foreign DNA.

An organism formed by the insertion of foreign genetic material into

Transgenic organism the germ line cells of organisms. Recombinant DNA techniques are
commonly used to produce transgenic organisms.

Process by which the information on a messenger RNA molecule is

used to direct the synthesis of a protein.

A segment of DNA that can move around and be inserted at several

sites in bacterial DNA or in a phage, thus alerting the host's DNA.

Trauma A physical injury caused by external violence.

Tumor necrosis factors Rare proteins of the immune system that appear to destroy some
(TNFs) types of tumor cells without affecting healthy cells.

Term Definition

U.S. Postal Inspection System

The primary law enforcement arm of the United States Postal Service

Ulnar A loop pattern in a fingerprint which opens towards the little finger

UV light, used to fluoresce various substances, including urine, saliva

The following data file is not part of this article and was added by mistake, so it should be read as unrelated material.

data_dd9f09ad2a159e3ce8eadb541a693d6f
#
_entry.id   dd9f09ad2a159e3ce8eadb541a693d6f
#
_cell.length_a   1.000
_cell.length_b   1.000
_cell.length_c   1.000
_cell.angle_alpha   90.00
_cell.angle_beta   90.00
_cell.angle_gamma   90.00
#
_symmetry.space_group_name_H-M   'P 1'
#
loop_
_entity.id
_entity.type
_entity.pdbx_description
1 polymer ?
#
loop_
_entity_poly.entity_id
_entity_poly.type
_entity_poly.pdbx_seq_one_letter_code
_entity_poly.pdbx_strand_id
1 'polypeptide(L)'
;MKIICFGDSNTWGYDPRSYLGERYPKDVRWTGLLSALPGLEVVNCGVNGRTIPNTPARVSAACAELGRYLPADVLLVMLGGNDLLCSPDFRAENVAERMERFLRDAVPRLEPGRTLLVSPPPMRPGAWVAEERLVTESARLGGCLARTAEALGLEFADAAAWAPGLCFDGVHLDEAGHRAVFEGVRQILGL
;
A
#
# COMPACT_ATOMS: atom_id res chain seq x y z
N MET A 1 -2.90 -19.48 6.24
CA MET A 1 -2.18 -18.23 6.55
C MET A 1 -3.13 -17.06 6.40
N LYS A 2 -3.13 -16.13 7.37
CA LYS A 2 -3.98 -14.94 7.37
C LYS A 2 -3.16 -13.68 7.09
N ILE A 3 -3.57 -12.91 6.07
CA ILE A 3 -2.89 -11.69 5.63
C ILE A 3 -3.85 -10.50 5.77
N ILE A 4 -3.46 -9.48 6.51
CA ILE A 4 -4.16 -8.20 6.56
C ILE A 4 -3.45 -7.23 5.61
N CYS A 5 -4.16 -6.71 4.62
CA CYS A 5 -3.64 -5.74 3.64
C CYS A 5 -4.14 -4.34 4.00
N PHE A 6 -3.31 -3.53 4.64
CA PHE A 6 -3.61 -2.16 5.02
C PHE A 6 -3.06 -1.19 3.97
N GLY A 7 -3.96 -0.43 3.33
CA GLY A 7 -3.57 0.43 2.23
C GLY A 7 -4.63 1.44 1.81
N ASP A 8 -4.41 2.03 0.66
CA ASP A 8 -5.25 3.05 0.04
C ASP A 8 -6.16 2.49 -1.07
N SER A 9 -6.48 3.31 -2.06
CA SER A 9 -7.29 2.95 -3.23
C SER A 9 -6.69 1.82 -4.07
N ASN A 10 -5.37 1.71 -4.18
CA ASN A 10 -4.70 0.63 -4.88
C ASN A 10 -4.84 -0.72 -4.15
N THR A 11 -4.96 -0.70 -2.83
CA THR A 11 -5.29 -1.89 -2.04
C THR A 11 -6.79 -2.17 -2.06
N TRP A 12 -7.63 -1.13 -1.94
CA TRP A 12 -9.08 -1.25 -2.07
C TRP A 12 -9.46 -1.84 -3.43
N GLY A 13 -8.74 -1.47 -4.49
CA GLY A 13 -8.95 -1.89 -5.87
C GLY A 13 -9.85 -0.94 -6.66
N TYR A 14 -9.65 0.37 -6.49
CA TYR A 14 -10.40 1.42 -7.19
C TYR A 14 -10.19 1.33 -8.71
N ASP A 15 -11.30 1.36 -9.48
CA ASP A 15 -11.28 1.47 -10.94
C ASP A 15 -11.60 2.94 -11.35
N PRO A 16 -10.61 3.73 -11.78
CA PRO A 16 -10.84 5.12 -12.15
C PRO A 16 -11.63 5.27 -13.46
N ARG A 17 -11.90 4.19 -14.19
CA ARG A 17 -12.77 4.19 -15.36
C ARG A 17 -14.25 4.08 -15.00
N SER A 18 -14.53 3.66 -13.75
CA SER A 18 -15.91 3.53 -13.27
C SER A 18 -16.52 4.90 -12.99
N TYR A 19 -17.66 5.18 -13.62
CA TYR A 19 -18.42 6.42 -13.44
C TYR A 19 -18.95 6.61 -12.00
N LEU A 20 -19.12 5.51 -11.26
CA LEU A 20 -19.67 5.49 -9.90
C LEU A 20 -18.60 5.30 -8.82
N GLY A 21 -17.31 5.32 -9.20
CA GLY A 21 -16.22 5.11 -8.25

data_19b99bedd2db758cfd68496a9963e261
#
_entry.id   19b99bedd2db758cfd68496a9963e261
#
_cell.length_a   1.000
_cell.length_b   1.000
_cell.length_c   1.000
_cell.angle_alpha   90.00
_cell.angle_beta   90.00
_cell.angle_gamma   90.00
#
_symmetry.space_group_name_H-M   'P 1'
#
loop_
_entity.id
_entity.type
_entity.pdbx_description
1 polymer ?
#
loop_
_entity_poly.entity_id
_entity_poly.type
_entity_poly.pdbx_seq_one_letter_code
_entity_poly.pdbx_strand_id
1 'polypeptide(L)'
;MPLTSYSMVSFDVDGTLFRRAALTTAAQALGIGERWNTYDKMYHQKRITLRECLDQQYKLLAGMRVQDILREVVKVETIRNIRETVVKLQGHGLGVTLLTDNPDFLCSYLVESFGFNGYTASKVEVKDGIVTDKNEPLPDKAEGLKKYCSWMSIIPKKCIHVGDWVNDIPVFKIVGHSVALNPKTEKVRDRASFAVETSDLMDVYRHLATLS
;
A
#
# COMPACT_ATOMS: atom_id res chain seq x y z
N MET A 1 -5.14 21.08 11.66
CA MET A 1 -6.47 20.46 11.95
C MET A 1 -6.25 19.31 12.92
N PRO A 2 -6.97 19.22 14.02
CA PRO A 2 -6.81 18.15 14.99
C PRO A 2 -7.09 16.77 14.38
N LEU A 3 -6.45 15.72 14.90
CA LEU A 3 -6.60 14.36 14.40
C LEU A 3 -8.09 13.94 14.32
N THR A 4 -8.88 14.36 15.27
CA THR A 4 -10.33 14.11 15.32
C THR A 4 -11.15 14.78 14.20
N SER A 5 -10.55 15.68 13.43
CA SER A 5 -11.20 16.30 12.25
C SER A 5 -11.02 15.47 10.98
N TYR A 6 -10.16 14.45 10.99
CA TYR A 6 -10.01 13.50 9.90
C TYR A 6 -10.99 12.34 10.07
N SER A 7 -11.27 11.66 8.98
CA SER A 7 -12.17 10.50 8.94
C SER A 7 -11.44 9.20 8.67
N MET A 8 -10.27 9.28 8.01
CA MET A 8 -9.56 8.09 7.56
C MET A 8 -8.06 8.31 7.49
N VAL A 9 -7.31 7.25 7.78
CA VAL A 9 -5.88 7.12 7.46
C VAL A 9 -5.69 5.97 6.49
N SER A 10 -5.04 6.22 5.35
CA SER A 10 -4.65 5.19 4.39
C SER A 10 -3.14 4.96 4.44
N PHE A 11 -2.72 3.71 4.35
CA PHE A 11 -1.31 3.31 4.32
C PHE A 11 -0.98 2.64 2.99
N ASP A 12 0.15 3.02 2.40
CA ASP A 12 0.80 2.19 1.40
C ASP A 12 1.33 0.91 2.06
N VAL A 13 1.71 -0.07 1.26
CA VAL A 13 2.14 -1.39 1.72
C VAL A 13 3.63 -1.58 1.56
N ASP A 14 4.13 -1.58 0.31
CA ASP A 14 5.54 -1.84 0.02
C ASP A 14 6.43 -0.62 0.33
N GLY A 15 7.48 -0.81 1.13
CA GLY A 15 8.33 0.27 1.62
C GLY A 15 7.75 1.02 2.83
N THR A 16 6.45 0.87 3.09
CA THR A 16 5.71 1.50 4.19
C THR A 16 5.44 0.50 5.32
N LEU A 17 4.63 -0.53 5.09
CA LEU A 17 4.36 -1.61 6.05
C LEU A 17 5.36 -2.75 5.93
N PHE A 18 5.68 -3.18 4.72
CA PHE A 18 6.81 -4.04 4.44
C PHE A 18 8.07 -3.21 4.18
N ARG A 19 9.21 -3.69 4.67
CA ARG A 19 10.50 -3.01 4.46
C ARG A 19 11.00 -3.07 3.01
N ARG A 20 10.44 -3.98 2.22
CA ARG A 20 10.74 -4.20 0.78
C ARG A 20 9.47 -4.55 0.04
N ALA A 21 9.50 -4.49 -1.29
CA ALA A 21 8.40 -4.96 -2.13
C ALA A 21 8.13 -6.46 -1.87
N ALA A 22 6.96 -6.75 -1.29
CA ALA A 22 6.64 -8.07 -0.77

Ultra Violet
and semen.

a procedure that applies ultrasonic waves to image internal organs or

structures. Ultrasounds can sometimes probe deeper than X-Rays can.

Term Definition
A preparation that contains an antigen, consisting of whole disease-
causing organisms (killed or weakened) or parts of such organisms,
Vaccine that is used to confer immunity against the disease that the organisms
cause. Vaccine preparations can be natural, synthetic or derived by
recombinant DNA technology.

Vector The agent (e.g., plasmid or virus) used to carry new DNA into a cell.

ViCAP – Violent Criminal Apprehension Program, the FBI’s nationwide

data information centre.

The study of victim information in order to obtain details of a

perpetrator’s opportunity and selection process.

An elementary viral particle consisting of genetic material and a

protein covering.

Virology Study of viruses.

Virulence Ability to infect or cause disease.

A submicroscopic organism that contains genetic information but

Virus cannot reproduce itself. To replicate, it must invade another cell and
use parts of that cell’s reproductive machinery.

The Temperature of the internal organs, particularly those within the

Visceral Temperature
abdomen and thorax.